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Mycotoxins are toxic secondary molecules produced by moulds. These molecules can cause a wide range of effects depending on the molecular family, combination of contaminants and rearing environment. They occur differently in each part of the world, according to climate and agricultural practices.

Aflatoxins, Ochratoxins, Fumonisins, Zearalenones and Trichothecenes (DON, T2, H-T2, etc.) are the 5 main identified mycotoxins families causing a lot of zootechnical issues with or without clinical effects.

Mycotoxins contamination can occur in the field with molds such as the Fusarium species, producing mycotoxins such as Fumonisins, Trichotecens and Zearalenons on the crops. Contamination can also happen in storage with fungi, such as the Aspergillus and Penicillium. Those fungi are linked to Aflatoxins and Ochratoxins.

One mycotoxin can be produced by several molds and one mold can produce several mycotoxins, causing multiple contamination. Nowadays, about all samples having a positive result for mycotoxin presence are in this situation.

Multiple contamination in feed increases the toxic effect of mycotoxins and their impact on animals’ performances. With this kind of toxins, both additive and synergic effects are possible, depending on many external factors.

Their toxicity level will also depend on species, animals’ age and mycotoxins families’ presence. On monogastrics species, we mainly identified impacts on growth performances, reproduction, metabolism and immunity. On ruminants, we identified impacts on reproduction, milk production but also on milk quality.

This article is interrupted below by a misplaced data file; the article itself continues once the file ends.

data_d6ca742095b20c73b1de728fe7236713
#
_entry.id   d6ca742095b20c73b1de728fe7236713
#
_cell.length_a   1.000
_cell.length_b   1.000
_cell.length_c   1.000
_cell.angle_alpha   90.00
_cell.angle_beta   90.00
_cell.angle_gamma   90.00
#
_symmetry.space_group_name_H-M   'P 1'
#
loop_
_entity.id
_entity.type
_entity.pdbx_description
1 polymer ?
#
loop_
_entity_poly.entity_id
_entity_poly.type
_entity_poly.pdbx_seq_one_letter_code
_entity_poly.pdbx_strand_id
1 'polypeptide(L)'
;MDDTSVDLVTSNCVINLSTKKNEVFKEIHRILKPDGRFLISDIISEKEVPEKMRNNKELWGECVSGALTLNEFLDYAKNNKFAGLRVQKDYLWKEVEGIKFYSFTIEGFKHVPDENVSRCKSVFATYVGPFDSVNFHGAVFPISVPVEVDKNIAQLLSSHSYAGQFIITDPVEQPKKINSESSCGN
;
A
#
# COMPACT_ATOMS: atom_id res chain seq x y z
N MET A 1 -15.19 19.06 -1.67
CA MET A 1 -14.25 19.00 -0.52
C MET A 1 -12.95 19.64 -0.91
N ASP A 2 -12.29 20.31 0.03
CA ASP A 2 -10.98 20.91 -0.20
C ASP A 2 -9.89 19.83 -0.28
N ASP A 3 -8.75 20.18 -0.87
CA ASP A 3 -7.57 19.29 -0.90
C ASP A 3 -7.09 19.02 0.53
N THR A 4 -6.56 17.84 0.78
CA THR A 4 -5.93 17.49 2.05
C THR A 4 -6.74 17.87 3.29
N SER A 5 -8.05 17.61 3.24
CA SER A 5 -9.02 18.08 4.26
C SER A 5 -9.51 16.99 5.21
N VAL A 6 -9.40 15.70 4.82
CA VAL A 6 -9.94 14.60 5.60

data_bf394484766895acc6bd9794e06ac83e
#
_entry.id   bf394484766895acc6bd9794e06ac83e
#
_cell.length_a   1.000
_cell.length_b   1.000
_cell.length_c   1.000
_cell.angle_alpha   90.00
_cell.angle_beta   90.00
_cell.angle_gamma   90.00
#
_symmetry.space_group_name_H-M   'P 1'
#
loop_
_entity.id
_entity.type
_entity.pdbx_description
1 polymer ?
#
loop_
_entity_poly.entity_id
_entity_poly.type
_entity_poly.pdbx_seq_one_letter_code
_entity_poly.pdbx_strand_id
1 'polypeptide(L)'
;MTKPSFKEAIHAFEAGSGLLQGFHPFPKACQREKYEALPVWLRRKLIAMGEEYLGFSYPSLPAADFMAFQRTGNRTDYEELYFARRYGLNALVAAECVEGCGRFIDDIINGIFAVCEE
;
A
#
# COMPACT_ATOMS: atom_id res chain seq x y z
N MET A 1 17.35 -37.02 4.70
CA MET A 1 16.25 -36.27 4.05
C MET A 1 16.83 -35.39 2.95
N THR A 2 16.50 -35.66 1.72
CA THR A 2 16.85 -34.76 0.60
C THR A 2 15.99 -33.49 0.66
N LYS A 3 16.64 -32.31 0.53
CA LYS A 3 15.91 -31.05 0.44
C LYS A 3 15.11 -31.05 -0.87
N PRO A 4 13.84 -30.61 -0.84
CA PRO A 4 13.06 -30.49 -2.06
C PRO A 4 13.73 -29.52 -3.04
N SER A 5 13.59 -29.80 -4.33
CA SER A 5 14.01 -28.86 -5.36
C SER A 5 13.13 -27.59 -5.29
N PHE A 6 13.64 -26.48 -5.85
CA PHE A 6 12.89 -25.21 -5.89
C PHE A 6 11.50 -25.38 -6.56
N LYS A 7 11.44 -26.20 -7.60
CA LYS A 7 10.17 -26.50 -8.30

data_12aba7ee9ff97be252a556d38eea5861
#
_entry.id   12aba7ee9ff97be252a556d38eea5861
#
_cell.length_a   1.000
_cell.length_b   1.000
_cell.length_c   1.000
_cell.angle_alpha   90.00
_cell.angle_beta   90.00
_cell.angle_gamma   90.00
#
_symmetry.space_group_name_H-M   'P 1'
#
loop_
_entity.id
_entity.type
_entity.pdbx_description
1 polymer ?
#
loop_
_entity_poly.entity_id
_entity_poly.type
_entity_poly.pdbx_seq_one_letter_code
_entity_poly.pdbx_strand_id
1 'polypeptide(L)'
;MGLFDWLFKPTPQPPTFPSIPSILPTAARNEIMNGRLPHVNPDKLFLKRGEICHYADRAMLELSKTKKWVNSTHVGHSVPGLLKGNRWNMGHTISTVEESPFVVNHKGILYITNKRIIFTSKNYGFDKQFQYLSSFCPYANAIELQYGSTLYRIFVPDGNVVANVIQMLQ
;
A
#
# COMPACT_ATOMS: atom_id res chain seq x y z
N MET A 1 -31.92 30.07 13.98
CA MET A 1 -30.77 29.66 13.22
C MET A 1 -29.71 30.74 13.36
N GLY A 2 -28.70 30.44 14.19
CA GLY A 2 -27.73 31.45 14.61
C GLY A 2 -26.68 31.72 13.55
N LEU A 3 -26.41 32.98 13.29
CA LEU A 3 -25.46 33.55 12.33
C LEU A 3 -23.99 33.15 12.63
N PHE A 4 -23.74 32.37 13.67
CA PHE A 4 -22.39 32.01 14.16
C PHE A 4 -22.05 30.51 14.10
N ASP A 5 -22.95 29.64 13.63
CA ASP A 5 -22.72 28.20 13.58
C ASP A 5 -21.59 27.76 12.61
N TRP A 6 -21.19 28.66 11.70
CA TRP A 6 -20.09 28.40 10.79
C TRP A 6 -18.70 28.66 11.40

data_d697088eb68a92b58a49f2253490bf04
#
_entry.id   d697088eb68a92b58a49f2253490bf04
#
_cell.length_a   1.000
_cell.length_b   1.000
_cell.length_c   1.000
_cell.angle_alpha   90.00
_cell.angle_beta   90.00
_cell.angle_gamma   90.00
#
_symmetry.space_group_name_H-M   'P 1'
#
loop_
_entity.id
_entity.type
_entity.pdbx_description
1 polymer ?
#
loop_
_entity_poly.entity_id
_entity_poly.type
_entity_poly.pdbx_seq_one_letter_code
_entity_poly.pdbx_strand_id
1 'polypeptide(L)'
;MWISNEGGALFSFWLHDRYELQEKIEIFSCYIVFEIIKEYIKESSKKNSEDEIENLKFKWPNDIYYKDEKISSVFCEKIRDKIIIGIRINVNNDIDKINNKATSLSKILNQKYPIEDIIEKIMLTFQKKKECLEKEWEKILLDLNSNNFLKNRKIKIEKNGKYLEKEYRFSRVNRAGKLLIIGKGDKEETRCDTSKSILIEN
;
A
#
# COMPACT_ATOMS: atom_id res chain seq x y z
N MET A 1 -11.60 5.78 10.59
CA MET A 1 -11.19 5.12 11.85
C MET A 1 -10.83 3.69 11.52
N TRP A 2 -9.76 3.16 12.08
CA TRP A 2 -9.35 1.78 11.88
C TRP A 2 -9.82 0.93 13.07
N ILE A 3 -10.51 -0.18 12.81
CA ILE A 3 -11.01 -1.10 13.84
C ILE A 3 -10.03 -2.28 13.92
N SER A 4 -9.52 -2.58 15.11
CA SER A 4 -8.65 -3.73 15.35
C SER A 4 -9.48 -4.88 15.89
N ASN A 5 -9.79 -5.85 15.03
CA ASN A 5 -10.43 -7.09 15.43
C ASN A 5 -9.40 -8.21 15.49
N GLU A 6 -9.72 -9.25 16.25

Raw materials analysis is the starting point of mycotoxins contamination knowledge in each particular situation. Corn, barley, wheat and oats are important substrates, but they are not the only raw materials that need to be analyzed. For ruminants, forages are the main source of contamination which also need to be analyzed.

Mycotoxins contamination can be suspected by molds presence, or fermented grains. But in most cases, contamination cannot be suspected and detected by visual inspection, even at high levels. Sometimes, there is no particular alteration of the external aspect, no smell, no taste, no insects.

No physical sign of contamination does not mean no contamination at all. Even good-looking raw materials can have a higher contamination level than bad looking ones. Only analysis can confirm the presence of mycotoxins.

To have a representative analysis, you need to have the right sample. The main challenge is to collect a representative sample of your feed knowing that these molecules have a heterogeneous mode of distribution. That is why it is crucial to use the proper sampling method to have a representative sample for analysis. Specific methodologies are developed per type of raw materials and types of delivery.

In addition, mycotoxins are very stable and resistant metabolites. They can resistant to thermic treatments up to 250°C (such as extrusion, pelletizing, flacking etc.), physical and chemical treatments (such as cleaning, ammoniac etc.), fermentation, molds inhibitor during storage (such as organic acids which destroy only fungus and not the mycotoxins) and time (even long storage periods).

In turn, these toxic molecules represent a threat for animal species as much as for humans because they compromise animals’ immune system and food safety. To avoid their negative impacts on animals’ performance, they need to be protected by a global insurance linking personalized raw materials control plan services and efficient product solutions.

To tackle this challenge, Wisium offers a global approach of the mycotoxins management. This starts by understanding your field’s problematics and needs.

Discover our mycotoxins solution: T5X.